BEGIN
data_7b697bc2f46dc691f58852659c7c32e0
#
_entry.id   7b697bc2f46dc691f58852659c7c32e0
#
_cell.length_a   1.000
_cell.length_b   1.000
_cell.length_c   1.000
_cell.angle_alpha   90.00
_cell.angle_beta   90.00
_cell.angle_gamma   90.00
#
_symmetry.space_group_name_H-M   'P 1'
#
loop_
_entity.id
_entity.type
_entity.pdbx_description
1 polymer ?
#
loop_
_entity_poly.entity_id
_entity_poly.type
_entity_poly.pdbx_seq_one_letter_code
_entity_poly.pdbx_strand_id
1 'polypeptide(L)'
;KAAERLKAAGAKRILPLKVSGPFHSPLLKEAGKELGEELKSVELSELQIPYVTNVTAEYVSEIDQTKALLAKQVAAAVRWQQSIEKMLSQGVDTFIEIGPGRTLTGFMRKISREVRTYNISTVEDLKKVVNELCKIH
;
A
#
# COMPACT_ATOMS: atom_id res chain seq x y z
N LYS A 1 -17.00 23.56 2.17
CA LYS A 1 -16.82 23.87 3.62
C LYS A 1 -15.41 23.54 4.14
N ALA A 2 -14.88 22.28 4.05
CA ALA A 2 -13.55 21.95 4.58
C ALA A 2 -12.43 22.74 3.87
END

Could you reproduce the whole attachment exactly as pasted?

data_7b697bc2f46dc691f58852659c7c32e0
#
_entry.id   7b697bc2f46dc691f58852659c7c32e0
#
_cell.length_a   1.000
_cell.length_b   1.000
_cell.length_c   1.000
_cell.angle_alpha   90.00
_cell.angle_beta   90.00
_cell.angle_gamma   90.00
#
_symmetry.space_group_name_H-M   'P 1'
#
loop_
_entity.id
_entity.type
_entity.pdbx_description
1 polymer ?
#
loop_
_entity_poly.entity_id
_entity_poly.type
_entity_poly.pdbx_seq_one_letter_code
_entity_poly.pdbx_strand_id
1 'polypeptide(L)'
;KAAERLKAAGAKRILPLKVSGPFHSPLLKEAGKELGEELKSVELSELQIPYVTNVTAEYVSEIDQTKALLAKQVAAAVRWQQSIEKMLSQGVDTFIEIGPGRTLTGFMRKISREVRTYNISTVEDLKKVVNELCKIH
;
A
#
# COMPACT_ATOMS: atom_id res chain seq x y z
N LYS A 1 -17.00 23.56 2.17
CA LYS A 1 -16.82 23.87 3.62
C LYS A 1 -15.41 23.54 4.14
N ALA A 2 -14.88 22.28 4.05
CA ALA A 2 -13.55 21.95 4.58
C ALA A 2 -12.43 22.74 3.87